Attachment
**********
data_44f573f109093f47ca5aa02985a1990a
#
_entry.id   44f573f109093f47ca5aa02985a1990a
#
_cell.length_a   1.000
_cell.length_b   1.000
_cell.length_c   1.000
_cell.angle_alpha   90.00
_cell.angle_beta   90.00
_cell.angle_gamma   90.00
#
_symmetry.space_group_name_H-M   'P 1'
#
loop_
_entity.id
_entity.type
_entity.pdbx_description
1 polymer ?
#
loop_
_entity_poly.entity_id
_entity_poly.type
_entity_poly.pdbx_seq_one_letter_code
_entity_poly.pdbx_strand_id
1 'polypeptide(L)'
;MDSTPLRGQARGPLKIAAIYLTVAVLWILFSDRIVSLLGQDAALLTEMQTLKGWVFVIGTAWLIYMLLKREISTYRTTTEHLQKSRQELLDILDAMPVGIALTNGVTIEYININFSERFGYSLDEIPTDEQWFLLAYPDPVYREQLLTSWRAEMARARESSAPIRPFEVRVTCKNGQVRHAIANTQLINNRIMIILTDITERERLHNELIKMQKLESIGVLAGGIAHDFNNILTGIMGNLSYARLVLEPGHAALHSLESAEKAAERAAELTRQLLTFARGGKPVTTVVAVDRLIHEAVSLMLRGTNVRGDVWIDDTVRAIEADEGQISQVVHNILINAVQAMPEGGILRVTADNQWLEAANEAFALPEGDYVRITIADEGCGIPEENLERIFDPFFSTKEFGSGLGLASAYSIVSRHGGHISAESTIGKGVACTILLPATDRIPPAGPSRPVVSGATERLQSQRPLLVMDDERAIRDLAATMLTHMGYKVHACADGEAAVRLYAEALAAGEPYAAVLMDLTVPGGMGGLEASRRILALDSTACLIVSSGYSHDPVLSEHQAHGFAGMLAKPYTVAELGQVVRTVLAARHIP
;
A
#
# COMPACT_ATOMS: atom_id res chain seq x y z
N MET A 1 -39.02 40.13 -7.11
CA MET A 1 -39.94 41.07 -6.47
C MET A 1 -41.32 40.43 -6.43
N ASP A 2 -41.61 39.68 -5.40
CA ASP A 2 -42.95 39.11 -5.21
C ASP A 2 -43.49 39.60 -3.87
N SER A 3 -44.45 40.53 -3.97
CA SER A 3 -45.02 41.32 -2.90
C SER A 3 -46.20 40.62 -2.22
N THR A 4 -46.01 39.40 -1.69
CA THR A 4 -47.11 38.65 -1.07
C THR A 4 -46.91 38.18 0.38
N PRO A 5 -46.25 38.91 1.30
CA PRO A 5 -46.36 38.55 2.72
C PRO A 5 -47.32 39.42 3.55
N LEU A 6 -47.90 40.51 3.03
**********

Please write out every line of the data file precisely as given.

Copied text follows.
data_44f573f109093f47ca5aa02985a1990a
#
_entry.id   44f573f109093f47ca5aa02985a1990a
#
_cell.length_a   1.000
_cell.length_b   1.000
_cell.length_c   1.000
_cell.angle_alpha   90.00
_cell.angle_beta   90.00
_cell.angle_gamma   90.00
#
_symmetry.space_group_name_H-M   'P 1'
#
loop_
_entity.id
_entity.type
_entity.pdbx_description
1 polymer ?
#
loop_
_entity_poly.entity_id
_entity_poly.type
_entity_poly.pdbx_seq_one_letter_code
_entity_poly.pdbx_strand_id
1 'polypeptide(L)'
;MDSTPLRGQARGPLKIAAIYLTVAVLWILFSDRIVSLLGQDAALLTEMQTLKGWVFVIGTAWLIYMLLKREISTYRTTTEHLQKSRQELLDILDAMPVGIALTNGVTIEYININFSERFGYSLDEIPTDEQWFLLAYPDPVYREQLLTSWRAEMARARESSAPIRPFEVRVTCKNGQVRHAIANTQLINNRIMIILTDITERERLHNELIKMQKLESIGVLAGGIAHDFNNILTGIMGNLSYARLVLEPGHAALHSLESAEKAAERAAELTRQLLTFARGGKPVTTVVAVDRLIHEAVSLMLRGTNVRGDVWIDDTVRAIEADEGQISQVVHNILINAVQAMPEGGILRVTADNQWLEAANEAFALPEGDYVRITIADEGCGIPEENLERIFDPFFSTKEFGSGLGLASAYSIVSRHGGHISAESTIGKGVACTILLPATDRIPPAGPSRPVVSGATERLQSQRPLLVMDDERAIRDLAATMLTHMGYKVHACADGEAAVRLYAEALAAGEPYAAVLMDLTVPGGMGGLEASRRILALDSTACLIVSSGYSHDPVLSEHQAHGFAGMLAKPYTVAELGQVVRTVLAARHIP
;
A
#
# COMPACT_ATOMS: atom_id res chain seq x y z
N MET A 1 -39.02 40.13 -7.11
CA MET A 1 -39.94 41.07 -6.47
C MET A 1 -41.32 40.43 -6.43
N ASP A 2 -41.61 39.68 -5.40
CA ASP A 2 -42.95 39.11 -5.21
C ASP A 2 -43.49 39.60 -3.87
N SER A 3 -44.45 40.53 -3.97
CA SER A 3 -45.02 41.32 -2.90
C SER A 3 -46.20 40.62 -2.22
N THR A 4 -46.01 39.40 -1.69
CA THR A 4 -47.11 38.65 -1.07
C THR A 4 -46.91 38.18 0.38
N PRO A 5 -46.25 38.91 1.30
CA PRO A 5 -46.36 38.55 2.72
C PRO A 5 -47.32 39.42 3.55
N LEU A 6 -47.90 40.51 3.03